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Posted 31 December 2012 - 07:22 AM

i love this here. good recommendation thanks. 

 


Probably the best example of Max/msp in full effect is Tetsu Inoue's Yolo album.


#18 slightlydrybeans

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Posted 31 December 2012 - 10:43 AM

I'm looking into getting some more software to augment my creative process. 

 

Then I wouldn't go for Reaktor or Max.

 

You might end re-inventing the wheel instead of doing music.

 

In my humble opinion, limitations enhance creativity while endless possibilities annihilate it. If I were you I'd go with a pretty minimalist kit instead, and work its limitations.

 

I used Reason for 10 years, knew it upside down doing lots of weird CV/Combinator stuffs... and was considering switching to Max for years.

 

I finally went for Ableton Live / Five12 Numerology combo with very few yet carefully chosen synths and effects, and couldn't be happier.

 

Do you want to understand how a synth works and how to patch it to your will, or do you want to know how to code it ? These are 2 really different things IMO.

ya I'm also going down that road now. IMO max is great only if you have a really specific idea of what you'd like to do with it. Other wise it's like buying a thesaurus to write a book. It won't give you any new ideas, but is great when you need to accomplish something specific. Autechre have gotten their style down to such a fine level that can benefit from that approach. 



#19 Adieu

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Posted 31 December 2012 - 02:32 PM

All good info. Thanks guys.



#20 Ragnar

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Posted 31 December 2012 - 02:44 PM

all you really need for music is like a delay pedal and a cowbell

 

no but seriously I like the whole bit about exploiting every little bit of a software you've mastered. Like I still don't think I've exhausted the modular synth I use even though it's only got a couple of components. To me being able to sketch out/realize ideas quickly is more important than being able to do 'everything' whatever that is


Edited by Ragnar, 31 December 2012 - 02:47 PM.


#21 rst

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Posted 31 December 2012 - 03:02 PM

processing sample, I made some simple granular processing patches but I found it doesn't sound good, I mean the sound quality, at least not as good as some dedicated samplers like machfive.

 

FFT, tried some FFT patches I found online, I'd say I am quite disappointed, doesn't sound good as well, I did adjust the bin size.  

 

 

i too am disappointed by the FFT quality in Max/MSP. I was toying with it for years and never got the results i was looking for.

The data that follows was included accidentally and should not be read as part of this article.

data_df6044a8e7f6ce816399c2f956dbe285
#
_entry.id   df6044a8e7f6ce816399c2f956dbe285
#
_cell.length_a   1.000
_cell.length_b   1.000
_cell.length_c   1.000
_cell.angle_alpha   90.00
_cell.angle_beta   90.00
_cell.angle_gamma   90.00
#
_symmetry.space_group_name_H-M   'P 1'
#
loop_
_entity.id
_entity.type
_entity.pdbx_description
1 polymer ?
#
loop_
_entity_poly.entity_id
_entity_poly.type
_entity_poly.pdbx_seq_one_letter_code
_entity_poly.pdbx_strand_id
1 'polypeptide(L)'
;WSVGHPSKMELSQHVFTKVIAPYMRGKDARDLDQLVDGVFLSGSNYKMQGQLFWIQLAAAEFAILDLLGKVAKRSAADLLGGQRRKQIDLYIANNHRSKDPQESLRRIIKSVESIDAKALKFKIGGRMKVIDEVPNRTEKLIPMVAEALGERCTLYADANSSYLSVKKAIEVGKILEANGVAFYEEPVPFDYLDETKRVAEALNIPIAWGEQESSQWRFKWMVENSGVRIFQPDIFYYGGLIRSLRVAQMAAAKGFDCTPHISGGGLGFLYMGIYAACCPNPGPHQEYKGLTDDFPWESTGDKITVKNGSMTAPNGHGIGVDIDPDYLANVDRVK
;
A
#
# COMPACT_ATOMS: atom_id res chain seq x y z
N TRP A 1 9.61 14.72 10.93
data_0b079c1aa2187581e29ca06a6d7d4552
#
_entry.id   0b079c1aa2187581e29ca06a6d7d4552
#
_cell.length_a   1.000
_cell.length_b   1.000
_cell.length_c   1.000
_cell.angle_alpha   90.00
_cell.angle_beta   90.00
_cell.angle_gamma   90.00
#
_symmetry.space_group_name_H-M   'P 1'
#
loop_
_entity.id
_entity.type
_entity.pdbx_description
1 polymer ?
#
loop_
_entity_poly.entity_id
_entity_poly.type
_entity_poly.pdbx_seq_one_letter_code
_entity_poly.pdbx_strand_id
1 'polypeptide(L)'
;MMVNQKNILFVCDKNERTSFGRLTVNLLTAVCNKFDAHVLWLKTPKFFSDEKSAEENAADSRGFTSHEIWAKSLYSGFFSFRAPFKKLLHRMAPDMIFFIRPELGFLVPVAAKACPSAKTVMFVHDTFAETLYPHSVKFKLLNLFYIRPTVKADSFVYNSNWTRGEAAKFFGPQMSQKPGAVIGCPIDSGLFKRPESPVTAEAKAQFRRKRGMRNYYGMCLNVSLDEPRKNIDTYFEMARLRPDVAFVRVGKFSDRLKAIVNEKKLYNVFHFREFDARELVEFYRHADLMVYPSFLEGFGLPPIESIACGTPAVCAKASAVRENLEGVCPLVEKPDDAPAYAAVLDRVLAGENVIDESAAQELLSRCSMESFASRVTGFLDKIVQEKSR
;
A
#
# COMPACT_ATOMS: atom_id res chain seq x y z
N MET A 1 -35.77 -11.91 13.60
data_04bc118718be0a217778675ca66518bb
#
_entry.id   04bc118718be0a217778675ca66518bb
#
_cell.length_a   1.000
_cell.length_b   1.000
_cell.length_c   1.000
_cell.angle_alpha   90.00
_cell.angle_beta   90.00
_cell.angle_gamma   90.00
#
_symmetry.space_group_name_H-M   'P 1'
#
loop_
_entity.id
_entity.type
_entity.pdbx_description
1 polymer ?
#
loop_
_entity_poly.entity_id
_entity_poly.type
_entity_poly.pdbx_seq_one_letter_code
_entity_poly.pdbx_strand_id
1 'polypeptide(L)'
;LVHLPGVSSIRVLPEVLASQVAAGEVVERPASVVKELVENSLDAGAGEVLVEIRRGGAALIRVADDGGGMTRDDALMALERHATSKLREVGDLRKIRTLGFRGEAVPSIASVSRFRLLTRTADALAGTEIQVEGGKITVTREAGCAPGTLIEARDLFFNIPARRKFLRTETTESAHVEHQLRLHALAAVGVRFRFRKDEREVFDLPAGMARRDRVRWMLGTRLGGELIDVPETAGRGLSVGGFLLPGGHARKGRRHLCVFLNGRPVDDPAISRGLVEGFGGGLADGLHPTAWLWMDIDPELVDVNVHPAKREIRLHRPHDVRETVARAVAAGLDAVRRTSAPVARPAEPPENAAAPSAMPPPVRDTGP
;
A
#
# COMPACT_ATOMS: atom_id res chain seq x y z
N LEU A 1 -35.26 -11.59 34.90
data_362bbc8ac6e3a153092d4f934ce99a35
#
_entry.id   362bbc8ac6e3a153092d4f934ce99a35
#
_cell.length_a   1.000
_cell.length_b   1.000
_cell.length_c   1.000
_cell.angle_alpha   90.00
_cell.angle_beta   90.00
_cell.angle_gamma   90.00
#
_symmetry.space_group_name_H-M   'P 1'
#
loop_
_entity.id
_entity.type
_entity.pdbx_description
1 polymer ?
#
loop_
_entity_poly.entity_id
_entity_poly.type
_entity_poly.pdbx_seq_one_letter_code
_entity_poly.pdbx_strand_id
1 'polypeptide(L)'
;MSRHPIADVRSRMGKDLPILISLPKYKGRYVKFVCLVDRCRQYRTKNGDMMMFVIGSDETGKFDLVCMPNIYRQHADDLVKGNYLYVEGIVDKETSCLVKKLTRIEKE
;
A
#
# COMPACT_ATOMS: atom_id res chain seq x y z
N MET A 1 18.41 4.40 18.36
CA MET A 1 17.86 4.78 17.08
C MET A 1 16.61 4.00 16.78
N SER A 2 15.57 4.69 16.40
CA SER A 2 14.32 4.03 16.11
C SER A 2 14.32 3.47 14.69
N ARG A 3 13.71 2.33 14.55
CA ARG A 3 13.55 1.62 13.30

i think thats because its kind of futile in my opinion to try to make an effect or general purpose synth sounding as good as really well designed vsts and stuff in max. although its possible too much work goes into something like e.g. a natural sounding reverb. & even if you achieve something like that it would be totally ineffective compared to coding in C...

 

as somebody said before it excels when you want to realize something theres no prefabricated solution for!

 

ya I'm also going down that road now. IMO max is great only if you have a really specific idea of what you'd like to do with it. Other wise it's like buying a thesaurus to write a book. It won't give you any new ideas, but is great when you need to accomplish something specific.

actually, the opposite has often happened to me: studying some dsp technique often gave me the weirdest ideas; sometimes i built erroneous or at least unorthodox versions of effects that produced unexpected results that were better than what i originally had had in mind! even when studying the help files im constantly stumbling over the coolest ideas.

 

however, i agree this can be slowing you down...

 

I have similar question on the Max Msp, I have been messing around Max for a while, but I still have the question: how do you use Max for making music?

 

things I tried:

 

processing sample, I made some simple granular processing patches but I found it doesn't sound good, I mean the sound quality, at least not as good as some dedicated samplers like machfive.

 

FFT, tried some FFT patches I found online, I'd say I am quite disappointed, doesn't sound good as well, I did adjust the bin size.  

 

Sequencer and midi stuff, this is the only thing I currently use Max for, step sequencer, midi automation, realtime control, generative midi note...

 

Can anyone provide any insight about what else Max can do for making music? Or prove the sample processing and FFT in Max can sound pretty good, I get the bad result only because my programing sucks?

if you dont know it already: http://www.rajathere...net/learnugood/